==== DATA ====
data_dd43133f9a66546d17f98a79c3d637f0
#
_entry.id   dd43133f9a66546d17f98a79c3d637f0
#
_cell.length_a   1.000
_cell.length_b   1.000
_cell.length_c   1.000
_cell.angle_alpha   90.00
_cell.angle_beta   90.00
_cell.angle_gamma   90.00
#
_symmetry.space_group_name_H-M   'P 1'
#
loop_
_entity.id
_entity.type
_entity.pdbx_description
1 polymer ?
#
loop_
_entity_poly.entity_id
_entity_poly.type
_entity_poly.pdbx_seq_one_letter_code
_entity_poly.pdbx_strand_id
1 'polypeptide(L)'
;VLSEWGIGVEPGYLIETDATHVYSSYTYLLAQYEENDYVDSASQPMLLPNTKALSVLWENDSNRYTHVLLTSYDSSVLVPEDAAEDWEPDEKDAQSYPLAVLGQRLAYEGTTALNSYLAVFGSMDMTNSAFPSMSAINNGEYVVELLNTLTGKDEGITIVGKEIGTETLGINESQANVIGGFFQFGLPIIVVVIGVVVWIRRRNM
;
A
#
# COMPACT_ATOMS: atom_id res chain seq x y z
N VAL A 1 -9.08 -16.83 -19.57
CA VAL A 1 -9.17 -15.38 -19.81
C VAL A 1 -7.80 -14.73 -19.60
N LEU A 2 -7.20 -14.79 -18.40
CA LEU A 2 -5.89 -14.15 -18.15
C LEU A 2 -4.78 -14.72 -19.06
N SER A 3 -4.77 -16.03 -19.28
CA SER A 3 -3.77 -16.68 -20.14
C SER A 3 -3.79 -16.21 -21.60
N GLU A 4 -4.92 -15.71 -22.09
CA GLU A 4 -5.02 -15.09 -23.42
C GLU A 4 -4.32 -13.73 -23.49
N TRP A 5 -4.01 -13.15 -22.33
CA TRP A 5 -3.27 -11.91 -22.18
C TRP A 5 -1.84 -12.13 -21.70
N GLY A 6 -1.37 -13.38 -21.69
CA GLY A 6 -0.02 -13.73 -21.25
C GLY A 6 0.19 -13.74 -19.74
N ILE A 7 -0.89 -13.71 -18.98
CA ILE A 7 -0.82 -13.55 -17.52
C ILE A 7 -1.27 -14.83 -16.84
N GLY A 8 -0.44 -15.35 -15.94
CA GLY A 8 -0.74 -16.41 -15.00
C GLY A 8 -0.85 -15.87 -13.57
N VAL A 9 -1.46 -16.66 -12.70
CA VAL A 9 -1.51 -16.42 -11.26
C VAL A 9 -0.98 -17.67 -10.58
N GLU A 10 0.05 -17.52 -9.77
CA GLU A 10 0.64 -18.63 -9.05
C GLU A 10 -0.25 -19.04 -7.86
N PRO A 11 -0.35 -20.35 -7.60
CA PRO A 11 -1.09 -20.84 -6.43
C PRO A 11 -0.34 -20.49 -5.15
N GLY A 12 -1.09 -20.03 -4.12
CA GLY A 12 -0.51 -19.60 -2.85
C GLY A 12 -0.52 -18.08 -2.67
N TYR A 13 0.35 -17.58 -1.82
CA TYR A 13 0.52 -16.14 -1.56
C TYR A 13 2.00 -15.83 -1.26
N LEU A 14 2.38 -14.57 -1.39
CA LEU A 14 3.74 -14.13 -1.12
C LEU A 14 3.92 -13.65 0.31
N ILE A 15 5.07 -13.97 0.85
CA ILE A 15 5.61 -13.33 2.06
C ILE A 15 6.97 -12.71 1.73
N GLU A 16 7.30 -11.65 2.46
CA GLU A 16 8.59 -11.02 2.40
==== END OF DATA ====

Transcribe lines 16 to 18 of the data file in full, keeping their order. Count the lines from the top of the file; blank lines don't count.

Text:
_entity.type
_entity.pdbx_description
1 polymer ?